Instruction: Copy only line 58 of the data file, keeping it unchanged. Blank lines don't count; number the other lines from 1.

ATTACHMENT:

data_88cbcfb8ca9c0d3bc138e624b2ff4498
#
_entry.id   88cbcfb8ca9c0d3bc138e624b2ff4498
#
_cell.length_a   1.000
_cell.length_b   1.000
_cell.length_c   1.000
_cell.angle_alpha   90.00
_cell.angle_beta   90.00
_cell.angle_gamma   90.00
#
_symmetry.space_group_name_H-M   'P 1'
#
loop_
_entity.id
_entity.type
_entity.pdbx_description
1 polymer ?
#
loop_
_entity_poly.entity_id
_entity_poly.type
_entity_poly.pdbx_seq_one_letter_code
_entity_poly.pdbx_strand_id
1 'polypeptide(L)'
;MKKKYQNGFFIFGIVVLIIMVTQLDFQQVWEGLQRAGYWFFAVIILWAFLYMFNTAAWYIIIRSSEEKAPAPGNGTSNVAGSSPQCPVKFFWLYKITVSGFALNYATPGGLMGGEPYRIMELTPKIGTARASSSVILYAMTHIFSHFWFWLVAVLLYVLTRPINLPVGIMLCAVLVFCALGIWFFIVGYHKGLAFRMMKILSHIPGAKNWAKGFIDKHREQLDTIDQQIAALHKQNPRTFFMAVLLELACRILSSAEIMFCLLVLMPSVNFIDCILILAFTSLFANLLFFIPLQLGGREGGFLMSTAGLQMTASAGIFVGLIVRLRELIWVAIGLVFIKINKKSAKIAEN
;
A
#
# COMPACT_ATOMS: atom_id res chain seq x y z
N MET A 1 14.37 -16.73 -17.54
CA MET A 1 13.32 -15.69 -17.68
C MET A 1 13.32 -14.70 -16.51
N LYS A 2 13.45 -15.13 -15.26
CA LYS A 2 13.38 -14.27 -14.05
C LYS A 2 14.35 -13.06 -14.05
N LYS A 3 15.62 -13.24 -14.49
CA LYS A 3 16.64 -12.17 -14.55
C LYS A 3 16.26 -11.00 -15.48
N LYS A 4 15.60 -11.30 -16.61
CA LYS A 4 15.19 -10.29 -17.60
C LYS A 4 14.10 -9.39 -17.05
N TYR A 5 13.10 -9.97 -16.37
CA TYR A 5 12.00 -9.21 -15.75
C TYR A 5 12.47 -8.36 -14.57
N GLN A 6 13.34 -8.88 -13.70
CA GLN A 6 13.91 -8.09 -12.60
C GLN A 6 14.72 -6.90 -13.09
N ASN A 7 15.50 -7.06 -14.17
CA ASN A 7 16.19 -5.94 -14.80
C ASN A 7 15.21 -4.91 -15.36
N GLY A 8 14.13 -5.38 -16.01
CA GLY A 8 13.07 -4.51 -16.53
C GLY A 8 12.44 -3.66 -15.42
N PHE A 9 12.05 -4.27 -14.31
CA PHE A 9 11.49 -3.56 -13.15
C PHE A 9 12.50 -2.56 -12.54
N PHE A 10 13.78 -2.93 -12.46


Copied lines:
N PHE A 10 13.78 -2.93 -12.46